The sukka will be open to the public from September 20-28. The essential difference between the WeWork sukka and others is that it will be equipped with two conference rooms, indoor and outdoor hot desks, wifi and baristas. In other words, for those who are mixing business with pleasure, it will be an office away from the office and will be staffed with WeWork employees. In the evenings there will also be a DJ.
“The way that people live and work has undergone a fundamental shift, one which emphasizes flexibility, energy, excitement, mobility and the search for meaning – a shift that WeWork has been at the forefront of bringing about,” said Benjy Singer, general manager of WeWork Israel. “Much like WeWork does with bringing people together and giving them a space to build something meaningful and impactful, the construction of a Sukka and its placement outside the home allows us to experience a very similar shift – one in which we open the walls of our temporary homes to any and every guest, allowing us to interact, learn from and collaborate with new and old friends alike, providing us with unique energy and excitement.”
THERE ARE so many activities all over the country during Sukkot and not enough time in which to see and do all that we want. Unless someone sets out for an out of town attraction in the pre-dawn hours, they’re bound to waste precious time in traffic congestion only to discover that their destination of choice is overflowing and cannot accommodate any more people.
Before leaving, check out the traffic with Waze and, if possible, telephone the place you are going to decide on whether it’s worth your while. Because so many things are happening in Jerusalem, certain streets will be closed, especially on Thursday, the day of the annual Jerusalem march with the largest contingent from the International Christian Embassy Jerusalem, which has attracted 6,000 participants to its annual Feast of Tabernacles.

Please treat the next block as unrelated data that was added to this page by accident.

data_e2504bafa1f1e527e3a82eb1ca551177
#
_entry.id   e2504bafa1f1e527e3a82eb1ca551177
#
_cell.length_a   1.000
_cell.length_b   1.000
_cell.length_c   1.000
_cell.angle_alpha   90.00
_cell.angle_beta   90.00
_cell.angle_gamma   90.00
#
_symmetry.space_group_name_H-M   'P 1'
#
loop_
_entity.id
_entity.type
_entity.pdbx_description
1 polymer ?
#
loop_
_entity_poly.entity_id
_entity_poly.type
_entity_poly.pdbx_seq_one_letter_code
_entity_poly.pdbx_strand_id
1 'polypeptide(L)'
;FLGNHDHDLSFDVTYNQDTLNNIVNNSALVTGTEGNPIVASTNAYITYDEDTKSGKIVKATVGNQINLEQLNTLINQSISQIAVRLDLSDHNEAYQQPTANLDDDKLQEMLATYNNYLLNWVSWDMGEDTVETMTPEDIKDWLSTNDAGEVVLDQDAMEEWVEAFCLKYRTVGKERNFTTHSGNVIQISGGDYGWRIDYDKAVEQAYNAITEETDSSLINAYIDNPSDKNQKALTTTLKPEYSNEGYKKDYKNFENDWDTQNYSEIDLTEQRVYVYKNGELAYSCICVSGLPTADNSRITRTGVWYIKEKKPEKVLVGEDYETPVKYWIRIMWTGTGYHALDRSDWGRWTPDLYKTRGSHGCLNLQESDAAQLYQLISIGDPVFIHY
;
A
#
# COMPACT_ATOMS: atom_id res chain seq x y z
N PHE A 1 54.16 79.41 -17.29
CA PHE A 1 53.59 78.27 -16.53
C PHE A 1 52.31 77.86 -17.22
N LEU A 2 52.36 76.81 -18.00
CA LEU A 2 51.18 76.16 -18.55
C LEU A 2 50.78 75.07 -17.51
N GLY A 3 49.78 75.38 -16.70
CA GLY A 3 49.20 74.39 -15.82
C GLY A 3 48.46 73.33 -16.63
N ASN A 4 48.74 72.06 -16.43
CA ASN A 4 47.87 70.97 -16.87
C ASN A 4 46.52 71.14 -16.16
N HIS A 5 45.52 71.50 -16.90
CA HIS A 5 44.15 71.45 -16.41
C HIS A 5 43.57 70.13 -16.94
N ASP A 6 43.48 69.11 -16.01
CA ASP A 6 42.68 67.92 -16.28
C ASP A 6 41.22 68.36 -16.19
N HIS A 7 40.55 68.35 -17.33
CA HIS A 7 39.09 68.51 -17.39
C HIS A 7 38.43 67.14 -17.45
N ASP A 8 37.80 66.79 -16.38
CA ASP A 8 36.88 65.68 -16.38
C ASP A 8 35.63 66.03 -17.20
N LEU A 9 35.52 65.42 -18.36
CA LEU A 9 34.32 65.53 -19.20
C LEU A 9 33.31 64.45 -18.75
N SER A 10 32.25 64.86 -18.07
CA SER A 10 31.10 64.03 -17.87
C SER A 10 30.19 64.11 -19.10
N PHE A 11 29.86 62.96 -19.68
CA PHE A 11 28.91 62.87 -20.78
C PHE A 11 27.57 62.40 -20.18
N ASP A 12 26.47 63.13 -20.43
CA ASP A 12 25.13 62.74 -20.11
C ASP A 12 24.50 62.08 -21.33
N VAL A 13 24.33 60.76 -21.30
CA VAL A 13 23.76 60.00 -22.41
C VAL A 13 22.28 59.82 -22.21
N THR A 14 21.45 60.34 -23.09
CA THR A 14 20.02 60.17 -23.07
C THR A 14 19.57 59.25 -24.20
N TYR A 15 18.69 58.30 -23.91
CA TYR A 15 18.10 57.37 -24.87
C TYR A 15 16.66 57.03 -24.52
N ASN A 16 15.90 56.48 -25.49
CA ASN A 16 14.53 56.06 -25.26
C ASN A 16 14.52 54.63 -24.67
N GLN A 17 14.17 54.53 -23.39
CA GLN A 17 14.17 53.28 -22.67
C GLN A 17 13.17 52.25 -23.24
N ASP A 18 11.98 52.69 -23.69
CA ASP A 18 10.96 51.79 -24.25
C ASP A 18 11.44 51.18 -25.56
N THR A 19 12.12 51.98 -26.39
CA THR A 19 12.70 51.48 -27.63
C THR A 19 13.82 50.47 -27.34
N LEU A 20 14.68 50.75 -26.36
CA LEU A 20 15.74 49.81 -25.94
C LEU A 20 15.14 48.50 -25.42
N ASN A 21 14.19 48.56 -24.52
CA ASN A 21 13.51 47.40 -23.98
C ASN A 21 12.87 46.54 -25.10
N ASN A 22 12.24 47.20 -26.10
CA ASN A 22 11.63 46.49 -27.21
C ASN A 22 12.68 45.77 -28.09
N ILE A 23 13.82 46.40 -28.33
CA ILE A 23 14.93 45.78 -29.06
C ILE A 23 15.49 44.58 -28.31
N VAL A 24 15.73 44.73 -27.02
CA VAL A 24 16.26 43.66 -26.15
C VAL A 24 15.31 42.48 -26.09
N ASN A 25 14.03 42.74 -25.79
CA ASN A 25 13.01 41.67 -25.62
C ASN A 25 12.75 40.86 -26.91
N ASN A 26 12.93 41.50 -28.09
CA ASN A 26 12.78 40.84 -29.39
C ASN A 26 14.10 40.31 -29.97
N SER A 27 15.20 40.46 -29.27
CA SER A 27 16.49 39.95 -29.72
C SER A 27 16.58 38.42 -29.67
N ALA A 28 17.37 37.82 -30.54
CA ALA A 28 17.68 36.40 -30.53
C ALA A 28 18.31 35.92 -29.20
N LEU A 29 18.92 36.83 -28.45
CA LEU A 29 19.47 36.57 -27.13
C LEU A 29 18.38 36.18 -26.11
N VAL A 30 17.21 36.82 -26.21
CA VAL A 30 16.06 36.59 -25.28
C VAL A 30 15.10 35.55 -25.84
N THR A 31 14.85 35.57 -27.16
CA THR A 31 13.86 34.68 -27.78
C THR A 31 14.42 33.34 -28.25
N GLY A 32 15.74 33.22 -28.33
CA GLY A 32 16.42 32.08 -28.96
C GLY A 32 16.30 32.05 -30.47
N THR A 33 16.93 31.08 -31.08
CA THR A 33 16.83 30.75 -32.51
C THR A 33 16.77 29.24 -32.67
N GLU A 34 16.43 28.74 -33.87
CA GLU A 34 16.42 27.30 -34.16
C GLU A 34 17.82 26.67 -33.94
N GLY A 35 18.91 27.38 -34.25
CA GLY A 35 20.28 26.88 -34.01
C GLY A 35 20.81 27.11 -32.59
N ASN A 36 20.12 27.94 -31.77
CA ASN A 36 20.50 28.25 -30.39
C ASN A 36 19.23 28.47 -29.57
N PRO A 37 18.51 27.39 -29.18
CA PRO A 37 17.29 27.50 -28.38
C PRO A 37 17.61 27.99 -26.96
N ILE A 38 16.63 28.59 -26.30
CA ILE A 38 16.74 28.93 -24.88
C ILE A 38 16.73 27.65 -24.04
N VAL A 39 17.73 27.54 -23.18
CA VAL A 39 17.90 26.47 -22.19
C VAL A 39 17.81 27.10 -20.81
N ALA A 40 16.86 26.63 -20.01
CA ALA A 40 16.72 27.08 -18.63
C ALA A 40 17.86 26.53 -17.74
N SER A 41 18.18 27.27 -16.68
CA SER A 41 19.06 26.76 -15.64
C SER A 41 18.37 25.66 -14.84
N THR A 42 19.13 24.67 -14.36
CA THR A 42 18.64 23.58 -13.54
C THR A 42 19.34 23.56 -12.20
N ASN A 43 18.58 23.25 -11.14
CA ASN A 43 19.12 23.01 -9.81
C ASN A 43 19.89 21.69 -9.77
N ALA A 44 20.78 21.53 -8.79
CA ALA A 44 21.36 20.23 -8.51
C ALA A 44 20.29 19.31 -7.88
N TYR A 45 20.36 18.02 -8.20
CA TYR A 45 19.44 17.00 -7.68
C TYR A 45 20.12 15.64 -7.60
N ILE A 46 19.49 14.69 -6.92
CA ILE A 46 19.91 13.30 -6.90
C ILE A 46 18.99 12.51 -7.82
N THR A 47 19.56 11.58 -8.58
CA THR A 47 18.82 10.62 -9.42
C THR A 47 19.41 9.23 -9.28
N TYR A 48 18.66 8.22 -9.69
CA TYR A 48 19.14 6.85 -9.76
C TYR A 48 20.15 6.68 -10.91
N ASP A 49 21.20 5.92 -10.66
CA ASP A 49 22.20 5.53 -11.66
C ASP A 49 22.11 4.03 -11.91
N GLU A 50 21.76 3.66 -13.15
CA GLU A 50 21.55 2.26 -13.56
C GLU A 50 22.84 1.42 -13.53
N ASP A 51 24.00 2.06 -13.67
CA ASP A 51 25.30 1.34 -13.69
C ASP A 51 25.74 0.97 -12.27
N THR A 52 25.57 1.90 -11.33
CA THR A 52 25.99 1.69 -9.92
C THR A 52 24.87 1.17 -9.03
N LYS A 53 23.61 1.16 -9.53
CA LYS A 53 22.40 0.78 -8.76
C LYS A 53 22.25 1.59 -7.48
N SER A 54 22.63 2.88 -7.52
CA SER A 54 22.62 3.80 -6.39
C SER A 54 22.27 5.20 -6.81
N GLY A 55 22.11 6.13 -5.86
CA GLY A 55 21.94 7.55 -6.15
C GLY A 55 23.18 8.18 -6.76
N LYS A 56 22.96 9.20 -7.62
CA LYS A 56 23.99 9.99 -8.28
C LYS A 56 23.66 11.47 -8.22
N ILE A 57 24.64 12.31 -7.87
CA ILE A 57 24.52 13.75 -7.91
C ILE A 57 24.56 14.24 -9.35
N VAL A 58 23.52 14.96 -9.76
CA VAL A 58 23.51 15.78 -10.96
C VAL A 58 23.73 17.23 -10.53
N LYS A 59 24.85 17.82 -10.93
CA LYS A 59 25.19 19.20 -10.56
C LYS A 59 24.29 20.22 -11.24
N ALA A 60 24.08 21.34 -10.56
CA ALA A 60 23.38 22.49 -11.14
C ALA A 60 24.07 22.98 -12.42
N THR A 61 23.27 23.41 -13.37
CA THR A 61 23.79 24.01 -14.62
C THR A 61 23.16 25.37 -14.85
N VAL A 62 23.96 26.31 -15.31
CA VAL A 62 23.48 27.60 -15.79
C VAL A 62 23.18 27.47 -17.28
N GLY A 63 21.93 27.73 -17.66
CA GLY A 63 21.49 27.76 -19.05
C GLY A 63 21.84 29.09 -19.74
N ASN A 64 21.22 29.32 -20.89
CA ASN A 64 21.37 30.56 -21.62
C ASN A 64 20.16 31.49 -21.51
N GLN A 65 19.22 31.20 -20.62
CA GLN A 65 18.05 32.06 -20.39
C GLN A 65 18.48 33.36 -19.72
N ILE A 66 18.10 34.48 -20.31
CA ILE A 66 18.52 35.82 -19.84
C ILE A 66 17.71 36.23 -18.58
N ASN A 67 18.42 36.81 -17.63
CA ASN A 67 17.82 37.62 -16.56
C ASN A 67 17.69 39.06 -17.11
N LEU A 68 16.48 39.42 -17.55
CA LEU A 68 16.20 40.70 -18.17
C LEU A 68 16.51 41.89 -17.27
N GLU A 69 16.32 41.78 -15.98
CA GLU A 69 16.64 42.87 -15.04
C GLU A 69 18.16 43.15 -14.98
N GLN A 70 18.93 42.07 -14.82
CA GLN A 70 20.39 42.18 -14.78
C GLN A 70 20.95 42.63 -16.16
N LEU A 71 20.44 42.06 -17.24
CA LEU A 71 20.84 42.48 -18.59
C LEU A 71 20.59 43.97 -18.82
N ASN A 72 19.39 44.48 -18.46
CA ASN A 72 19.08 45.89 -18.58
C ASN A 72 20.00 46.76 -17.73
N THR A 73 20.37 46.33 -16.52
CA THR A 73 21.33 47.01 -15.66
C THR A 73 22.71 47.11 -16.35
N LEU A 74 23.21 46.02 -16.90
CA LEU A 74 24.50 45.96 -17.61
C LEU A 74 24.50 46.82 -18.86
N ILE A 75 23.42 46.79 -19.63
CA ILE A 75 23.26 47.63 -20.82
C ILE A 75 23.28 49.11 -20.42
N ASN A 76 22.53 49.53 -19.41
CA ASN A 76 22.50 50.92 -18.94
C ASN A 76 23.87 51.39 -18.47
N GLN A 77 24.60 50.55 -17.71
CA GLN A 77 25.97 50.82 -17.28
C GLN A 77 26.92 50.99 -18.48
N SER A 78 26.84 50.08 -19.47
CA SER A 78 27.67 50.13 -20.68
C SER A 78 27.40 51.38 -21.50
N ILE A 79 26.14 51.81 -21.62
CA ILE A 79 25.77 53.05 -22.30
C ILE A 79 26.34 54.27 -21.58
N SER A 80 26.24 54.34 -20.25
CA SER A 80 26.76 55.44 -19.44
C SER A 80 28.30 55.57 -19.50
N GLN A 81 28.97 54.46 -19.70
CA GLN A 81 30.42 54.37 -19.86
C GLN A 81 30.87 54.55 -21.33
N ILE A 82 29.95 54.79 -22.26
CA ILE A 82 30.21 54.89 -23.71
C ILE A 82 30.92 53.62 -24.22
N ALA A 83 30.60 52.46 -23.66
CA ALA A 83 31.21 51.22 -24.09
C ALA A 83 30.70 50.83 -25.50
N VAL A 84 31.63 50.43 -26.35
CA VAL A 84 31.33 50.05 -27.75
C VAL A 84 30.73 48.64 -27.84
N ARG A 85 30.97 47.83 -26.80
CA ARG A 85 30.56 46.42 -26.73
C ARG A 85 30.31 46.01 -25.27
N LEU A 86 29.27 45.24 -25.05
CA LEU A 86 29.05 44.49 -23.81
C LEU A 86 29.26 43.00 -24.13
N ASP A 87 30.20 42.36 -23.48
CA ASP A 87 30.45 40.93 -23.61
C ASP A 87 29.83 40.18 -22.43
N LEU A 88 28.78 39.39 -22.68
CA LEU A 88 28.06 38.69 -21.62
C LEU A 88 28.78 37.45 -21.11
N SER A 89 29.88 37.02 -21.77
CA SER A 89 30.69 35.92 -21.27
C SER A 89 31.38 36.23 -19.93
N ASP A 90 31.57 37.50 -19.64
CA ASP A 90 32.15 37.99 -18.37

According to ICEJ vice president and senior international spokesman David Parsons the economic impact on Israel of the week-long Feast of Tabernacles is expected to be somewhere between $18 million to $20m. Many participants who arrived early last week almost immediately went out shopping, and one Asian group in particular was greatly attracted to a display of shofars outside a Ben Yehuda Street gift shop, and blew nearly all of them only hours before Kol Nidre.
THE JERUSALEM municipal elections are heating up as changes are taking place. Residents of the city are receiving phone calls with a recorded message from Netanyahu endorsing Jerusalem Affairs Minister Ze’ev Elkin. Education Minister Naftali Bennett has also put his weight behind Elkin .
Mayoral candidate and former municipal legal adviser Yossi Havilio has dropped out of the race and is giving his backing to Ofer Berkovitch, who is proving to be serious competition for Elkin and for Moshe Lion.
Havilio is, however, running for city council. Elkin is most unhappy that Shas and Degel Hatorah parties are standing behind Lion, which of course improves Lion’s chances. Up until last Wednesday night, candidates had been very civil and even complimentary when talking about each other, but once Elkin realized the Lion could possibly surge ahead of him, the gloves came off.
It’s interesting that hardly anyone is talking about how much it cost to maintain a Jerusalem Affairs Ministry before this needless addition to the administration was introduced with Elkin at its head. If he becomes mayor, will the ministry still exist, and if he doesn’t win the election will he go back to heading the ministry and needlessly spend more of the tax-payers’ money? The Shas-Degel Hatorah alliance was also a blow for haredi candidate Yossi Deitch, a city council veteran with a good reputation.